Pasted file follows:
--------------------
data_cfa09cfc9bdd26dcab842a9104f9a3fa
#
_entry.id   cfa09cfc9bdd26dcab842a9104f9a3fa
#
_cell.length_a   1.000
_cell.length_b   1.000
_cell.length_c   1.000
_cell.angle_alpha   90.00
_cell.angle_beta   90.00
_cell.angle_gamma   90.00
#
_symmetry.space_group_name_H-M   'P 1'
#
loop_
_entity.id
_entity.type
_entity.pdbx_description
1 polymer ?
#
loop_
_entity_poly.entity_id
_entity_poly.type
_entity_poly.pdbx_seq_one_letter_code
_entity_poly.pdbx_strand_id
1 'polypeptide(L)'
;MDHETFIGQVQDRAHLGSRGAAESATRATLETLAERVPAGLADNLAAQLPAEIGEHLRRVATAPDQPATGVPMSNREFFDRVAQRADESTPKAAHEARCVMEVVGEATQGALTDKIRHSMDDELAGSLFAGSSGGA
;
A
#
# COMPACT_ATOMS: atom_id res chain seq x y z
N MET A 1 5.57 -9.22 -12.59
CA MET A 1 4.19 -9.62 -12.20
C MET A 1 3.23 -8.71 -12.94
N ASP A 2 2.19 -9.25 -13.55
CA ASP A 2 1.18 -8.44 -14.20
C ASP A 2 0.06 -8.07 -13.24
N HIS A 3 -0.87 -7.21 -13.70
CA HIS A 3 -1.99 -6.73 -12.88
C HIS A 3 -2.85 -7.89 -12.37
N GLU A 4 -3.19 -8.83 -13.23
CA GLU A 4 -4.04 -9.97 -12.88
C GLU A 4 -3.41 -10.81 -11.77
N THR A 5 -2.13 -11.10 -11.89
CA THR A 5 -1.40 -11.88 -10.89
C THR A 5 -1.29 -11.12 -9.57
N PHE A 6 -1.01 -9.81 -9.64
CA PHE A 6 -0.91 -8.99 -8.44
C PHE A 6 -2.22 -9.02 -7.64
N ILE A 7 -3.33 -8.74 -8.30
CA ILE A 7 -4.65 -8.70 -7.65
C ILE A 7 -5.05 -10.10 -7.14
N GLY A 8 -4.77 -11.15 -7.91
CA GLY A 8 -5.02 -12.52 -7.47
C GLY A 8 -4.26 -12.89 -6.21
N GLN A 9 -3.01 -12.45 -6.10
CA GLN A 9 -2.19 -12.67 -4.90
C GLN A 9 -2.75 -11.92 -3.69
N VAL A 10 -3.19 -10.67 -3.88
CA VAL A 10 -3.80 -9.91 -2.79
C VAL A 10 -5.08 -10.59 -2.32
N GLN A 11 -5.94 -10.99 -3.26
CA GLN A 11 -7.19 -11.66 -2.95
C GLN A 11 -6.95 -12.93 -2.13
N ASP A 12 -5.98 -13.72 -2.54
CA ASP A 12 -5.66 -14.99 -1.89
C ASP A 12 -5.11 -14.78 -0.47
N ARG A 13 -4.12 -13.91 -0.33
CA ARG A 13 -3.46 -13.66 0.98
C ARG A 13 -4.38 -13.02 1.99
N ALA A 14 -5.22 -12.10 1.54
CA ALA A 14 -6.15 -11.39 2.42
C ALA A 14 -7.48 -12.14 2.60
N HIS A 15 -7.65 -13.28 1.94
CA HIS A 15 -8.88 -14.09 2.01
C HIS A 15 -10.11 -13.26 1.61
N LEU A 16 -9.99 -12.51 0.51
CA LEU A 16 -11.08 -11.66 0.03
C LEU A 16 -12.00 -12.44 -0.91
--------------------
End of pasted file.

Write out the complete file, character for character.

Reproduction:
data_cfa09cfc9bdd26dcab842a9104f9a3fa
#
_entry.id   cfa09cfc9bdd26dcab842a9104f9a3fa
#
_cell.length_a   1.000
_cell.length_b   1.000
_cell.length_c   1.000
_cell.angle_alpha   90.00
_cell.angle_beta   90.00
_cell.angle_gamma   90.00
#
_symmetry.space_group_name_H-M   'P 1'
#
loop_
_entity.id
_entity.type
_entity.pdbx_description
1 polymer ?
#
loop_
_entity_poly.entity_id
_entity_poly.type
_entity_poly.pdbx_seq_one_letter_code
_entity_poly.pdbx_strand_id
1 'polypeptide(L)'
;MDHETFIGQVQDRAHLGSRGAAESATRATLETLAERVPAGLADNLAAQLPAEIGEHLRRVATAPDQPATGVPMSNREFFDRVAQRADESTPKAAHEARCVMEVVGEATQGALTDKIRHSMDDELAGSLFAGSSGGA
;
A
#
# COMPACT_ATOMS: atom_id res chain seq x y z
N MET A 1 5.57 -9.22 -12.59
CA MET A 1 4.19 -9.62 -12.20
C MET A 1 3.23 -8.71 -12.94
N ASP A 2 2.19 -9.25 -13.55
CA ASP A 2 1.18 -8.44 -14.20
C ASP A 2 0.06 -8.07 -13.24
N HIS A 3 -0.87 -7.21 -13.70
CA HIS A 3 -1.99 -6.73 -12.88
C HIS A 3 -2.85 -7.89 -12.37
N GLU A 4 -3.19 -8.83 -13.23
CA GLU A 4 -4.04 -9.97 -12.88
C GLU A 4 -3.41 -10.81 -11.77
N THR A 5 -2.13 -11.10 -11.89
CA THR A 5 -1.40 -11.88 -10.89
C THR A 5 -1.29 -11.12 -9.57
N PHE A 6 -1.01 -9.81 -9.64
CA PHE A 6 -0.91 -8.99 -8.44
C PHE A 6 -2.22 -9.02 -7.64
N ILE A 7 -3.33 -8.74 -8.30
CA ILE A 7 -4.65 -8.70 -7.65
C ILE A 7 -5.05 -10.10 -7.14
N GLY A 8 -4.77 -11.15 -7.91
CA GLY A 8 -5.02 -12.52 -7.47
C GLY A 8 -4.26 -12.89 -6.21
N GLN A 9 -3.01 -12.45 -6.10
CA GLN A 9 -2.19 -12.67 -4.90
C GLN A 9 -2.75 -11.92 -3.69
N VAL A 10 -3.19 -10.67 -3.88
CA VAL A 10 -3.80 -9.91 -2.79
C VAL A 10 -5.08 -10.59 -2.32
N GLN A 11 -5.94 -10.99 -3.26
CA GLN A 11 -7.19 -11.66 -2.95
C GLN A 11 -6.95 -12.93 -2.13
N ASP A 12 -5.98 -13.72 -2.54
CA ASP A 12 -5.66 -14.99 -1.89
C ASP A 12 -5.11 -14.78 -0.47
N ARG A 13 -4.12 -13.91 -0.33
CA ARG A 13 -3.46 -13.66 0.98
C ARG A 13 -4.38 -13.02 1.99
N ALA A 14 -5.22 -12.10 1.54
CA ALA A 14 -6.15 -11.39 2.42
C ALA A 14 -7.48 -12.14 2.60
N HIS A 15 -7.65 -13.28 1.94
CA HIS A 15 -8.88 -14.09 2.01
C HIS A 15 -10.11 -13.26 1.61
N LEU A 16 -9.99 -12.51 0.51
CA LEU A 16 -11.08 -11.66 0.03
C LEU A 16 -12.00 -12.44 -0.91